CFP: Crafting, Hacking, and Making: DIY Pasts, Presents, and Futures

Edited by Melanie Swalwell, David Murphy, and Maria B. Garda

A burgeoning interest in do-it-yourself production is evident around the world, especially in regions that manufacturing industries have abandoned. But while the contemporary Maker Movement would like us to accept its revolutionary-inspired rhetoric of rupture and discontinuity (Hatch 2014), we believe that the current enthusiasm for do-it-yourself production is not without precedent. Existing on the peripheries of industrial production, crafting, hacking, and making movements have emerged in different historical moments and localities in various political and cultural contexts. But instead of inciting comparative analysis, movements have often been defined in opposition to ‘passive’ forms of consumption that a do-it-yourself ethos resists. By contrast, we would like to encourage analyses attending to the diversity of crafting, hacking, and making practices, and intersections and variations that entangle and distinguish communities, networks, and scenes, so an appreciation of similarities and differences can add new perspectives to the discourses surrounding the DIY phenomena.

Furthermore, it is clear that important practices have been excluded from a Science, Technology, Engineering, and Mathematics discourse that is often blind to cultural difference on the one hand, and a Cultural and Media Studies discourse that is often unwilling or unprepared to deal with engineering on the other. Existing within this gap is an opportunity to bring forgotten histories into conversation with present-day practices—and an opportunity to examine contemporary and historic intersections where the analogue and the digital overlap—as hacking-inspired methods are no longer specific to digital culture (Cramer, 2014), while digital culture is reigniting an interest in craft (Luckman, 2015). These shifts invite criticism and optimism and a chance to reflect on the significance (or insignificance) of DIY acts, while also remembering (or forgetting) crafting, hacking, and making presents, futures, and pasts.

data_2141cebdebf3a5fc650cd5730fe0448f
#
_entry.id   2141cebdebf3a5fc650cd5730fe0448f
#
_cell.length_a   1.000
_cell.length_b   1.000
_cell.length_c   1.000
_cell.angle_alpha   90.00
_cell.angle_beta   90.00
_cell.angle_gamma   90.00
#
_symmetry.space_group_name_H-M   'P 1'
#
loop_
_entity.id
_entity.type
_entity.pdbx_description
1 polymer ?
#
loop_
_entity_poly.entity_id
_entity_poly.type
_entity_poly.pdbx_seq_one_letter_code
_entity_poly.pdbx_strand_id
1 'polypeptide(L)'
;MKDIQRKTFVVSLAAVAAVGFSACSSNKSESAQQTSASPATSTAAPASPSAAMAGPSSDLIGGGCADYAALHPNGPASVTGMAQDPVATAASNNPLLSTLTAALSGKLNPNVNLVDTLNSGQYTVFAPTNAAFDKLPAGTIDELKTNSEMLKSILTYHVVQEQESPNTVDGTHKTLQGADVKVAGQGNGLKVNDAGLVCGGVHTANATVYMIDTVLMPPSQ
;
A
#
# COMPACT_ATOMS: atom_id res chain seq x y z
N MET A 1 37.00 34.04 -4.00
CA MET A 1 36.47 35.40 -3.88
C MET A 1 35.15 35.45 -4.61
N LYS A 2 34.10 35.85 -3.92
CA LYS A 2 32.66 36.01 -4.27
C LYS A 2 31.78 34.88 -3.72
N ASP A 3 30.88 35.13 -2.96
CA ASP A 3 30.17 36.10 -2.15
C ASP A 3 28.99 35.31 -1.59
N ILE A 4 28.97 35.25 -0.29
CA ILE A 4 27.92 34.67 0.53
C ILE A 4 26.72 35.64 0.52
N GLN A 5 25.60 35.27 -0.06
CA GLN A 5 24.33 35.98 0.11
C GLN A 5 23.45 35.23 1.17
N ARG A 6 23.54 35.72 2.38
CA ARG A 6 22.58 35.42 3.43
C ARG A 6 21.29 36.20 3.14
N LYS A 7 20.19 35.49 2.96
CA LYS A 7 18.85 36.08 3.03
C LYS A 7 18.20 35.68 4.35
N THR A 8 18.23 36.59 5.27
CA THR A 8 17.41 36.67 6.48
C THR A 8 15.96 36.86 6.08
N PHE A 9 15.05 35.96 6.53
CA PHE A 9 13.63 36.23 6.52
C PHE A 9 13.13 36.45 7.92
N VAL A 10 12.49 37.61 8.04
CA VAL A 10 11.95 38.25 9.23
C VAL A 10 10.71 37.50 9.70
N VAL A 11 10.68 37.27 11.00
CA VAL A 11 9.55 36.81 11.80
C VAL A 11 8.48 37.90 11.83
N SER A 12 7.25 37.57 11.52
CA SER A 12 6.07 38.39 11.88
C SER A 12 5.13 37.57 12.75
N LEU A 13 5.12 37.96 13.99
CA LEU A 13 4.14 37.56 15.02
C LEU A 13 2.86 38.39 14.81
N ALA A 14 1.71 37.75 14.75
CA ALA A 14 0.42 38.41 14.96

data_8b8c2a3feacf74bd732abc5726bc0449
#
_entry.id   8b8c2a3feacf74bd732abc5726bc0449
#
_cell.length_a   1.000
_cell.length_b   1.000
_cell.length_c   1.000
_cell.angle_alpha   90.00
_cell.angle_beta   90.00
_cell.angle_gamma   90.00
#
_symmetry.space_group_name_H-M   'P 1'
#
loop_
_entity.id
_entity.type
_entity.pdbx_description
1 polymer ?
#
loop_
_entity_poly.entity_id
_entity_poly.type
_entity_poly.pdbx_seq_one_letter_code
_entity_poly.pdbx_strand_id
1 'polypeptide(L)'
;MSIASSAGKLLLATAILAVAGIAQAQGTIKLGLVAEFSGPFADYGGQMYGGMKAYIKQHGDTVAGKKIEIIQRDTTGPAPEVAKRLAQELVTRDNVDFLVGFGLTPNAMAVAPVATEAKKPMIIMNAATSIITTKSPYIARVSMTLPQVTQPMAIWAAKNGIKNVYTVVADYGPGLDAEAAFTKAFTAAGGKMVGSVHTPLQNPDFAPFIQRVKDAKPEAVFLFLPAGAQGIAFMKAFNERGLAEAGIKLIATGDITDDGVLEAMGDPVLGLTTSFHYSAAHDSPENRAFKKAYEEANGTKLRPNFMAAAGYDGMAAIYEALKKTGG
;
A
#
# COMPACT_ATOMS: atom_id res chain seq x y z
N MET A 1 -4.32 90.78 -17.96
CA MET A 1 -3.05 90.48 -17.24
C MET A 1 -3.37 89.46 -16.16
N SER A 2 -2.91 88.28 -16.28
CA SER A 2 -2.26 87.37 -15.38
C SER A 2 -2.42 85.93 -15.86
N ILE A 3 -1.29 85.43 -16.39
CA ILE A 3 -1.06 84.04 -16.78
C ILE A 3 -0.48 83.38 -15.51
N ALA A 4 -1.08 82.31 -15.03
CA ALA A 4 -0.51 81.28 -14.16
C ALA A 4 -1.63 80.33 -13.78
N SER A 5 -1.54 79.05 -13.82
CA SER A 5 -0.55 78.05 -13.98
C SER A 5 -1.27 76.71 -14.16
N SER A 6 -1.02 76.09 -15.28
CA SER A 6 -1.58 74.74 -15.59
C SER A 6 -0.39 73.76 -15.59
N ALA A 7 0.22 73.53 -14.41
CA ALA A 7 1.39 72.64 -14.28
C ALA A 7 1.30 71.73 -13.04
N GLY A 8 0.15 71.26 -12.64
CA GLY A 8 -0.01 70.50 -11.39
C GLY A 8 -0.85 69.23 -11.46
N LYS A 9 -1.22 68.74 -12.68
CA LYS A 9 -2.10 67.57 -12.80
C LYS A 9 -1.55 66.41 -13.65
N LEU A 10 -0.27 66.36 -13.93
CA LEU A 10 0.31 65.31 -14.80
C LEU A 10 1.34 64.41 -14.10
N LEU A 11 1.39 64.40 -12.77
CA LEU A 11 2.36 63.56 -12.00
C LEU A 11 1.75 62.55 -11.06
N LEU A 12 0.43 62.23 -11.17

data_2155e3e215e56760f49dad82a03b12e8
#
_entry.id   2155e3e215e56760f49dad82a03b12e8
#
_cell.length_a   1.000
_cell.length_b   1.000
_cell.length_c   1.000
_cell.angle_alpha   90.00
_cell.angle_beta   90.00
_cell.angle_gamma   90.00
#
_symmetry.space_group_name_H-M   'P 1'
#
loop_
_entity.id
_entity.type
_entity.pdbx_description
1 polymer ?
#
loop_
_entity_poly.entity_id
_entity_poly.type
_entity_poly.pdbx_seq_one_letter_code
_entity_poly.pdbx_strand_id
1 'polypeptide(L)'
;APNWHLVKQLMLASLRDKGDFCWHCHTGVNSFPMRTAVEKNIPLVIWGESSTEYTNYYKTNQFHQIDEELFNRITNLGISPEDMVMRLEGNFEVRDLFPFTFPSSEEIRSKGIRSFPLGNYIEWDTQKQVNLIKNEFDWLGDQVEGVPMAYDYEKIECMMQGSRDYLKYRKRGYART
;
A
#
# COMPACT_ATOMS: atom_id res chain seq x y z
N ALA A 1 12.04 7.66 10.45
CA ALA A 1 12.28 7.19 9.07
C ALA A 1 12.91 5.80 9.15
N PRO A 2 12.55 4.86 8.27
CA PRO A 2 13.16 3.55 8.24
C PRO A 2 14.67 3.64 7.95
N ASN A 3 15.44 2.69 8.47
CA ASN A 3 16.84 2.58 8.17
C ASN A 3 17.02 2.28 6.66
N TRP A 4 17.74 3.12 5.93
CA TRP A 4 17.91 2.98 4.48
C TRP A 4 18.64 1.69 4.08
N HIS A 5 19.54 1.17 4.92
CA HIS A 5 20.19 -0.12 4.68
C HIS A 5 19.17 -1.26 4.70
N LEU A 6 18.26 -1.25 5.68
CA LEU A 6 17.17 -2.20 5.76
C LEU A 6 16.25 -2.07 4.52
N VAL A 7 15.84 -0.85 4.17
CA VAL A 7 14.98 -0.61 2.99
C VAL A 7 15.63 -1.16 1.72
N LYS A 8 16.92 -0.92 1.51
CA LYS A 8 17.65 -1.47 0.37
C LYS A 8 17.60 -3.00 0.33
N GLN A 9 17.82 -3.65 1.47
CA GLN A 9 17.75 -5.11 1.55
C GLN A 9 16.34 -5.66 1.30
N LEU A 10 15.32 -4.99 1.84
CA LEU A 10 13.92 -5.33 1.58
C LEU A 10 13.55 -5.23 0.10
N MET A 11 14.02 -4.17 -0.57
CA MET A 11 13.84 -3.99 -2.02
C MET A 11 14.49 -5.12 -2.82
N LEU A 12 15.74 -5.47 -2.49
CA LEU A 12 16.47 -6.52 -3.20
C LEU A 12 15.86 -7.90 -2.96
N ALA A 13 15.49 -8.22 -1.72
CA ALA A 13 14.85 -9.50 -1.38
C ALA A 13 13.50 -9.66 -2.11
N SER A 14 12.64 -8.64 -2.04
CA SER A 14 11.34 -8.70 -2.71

This anthology aims to bring together constellations of do-it-yourself production and culture. Proposals for papers that explore any aspect of crafting, hacking, and making, or parallel practices on the peripheries of current discourse will be considered. Both contemporary and historical case studies are welcome, and dialogue between the past, present, and future is encouraged.

If you are interested in contributing, please submit an abstract (no longer than 300 words minus citations, a title, and a short biography) to by August 1st, 2018. Notifications of acceptance will be sent by September 1, 2018, January 31, 2019 is the deadline for full chapter submissions, and if you have any questions they can be emailed to

Possible topics include, but are not limited to:

19th and 20th Century Arts and Crafts Movements

20th and 21st Century Home Improvement Movements

20th and 21st Century Phreaking, Cracking, and Hacking Movements

State-Sponsored Crafting, Hacking, and Making Initiatives

Crafting, Hacking, and Making Industries and Brands

Tape Trading and Bootlegging

DIY Sound Studies, DIY Cinema Studies, DIY Comic Studies

Pirate and Citizen Band Radio

Piracy and Privacy Parties

Homebrew Software Production


Post-Digital Aesthetics

Noise, Glitch, Internet, and Post-Internet Art

Zines and Self-Publishing

DIY Investment and Finance

Independent Crafting and Craftivism

Independent/Alternative Digital Game Production  

Independent/Alternative Analogue Game Production

Modding and Meta-Game Activities

Life-hacking and Bio-hacking

Open Source Software, Hardware, and Science

Crafting, Hacking, and Making the Internet of Things

Crafting, Hacking, and Making Economies

Tractor Hacking

Hacklabs, Fablabs, and Feminist Hackerspaces

Makerspaces, Festivals, and Fairs

Micro Manufacturing and 3D Printing

Crafting, Hacking, and Making the Local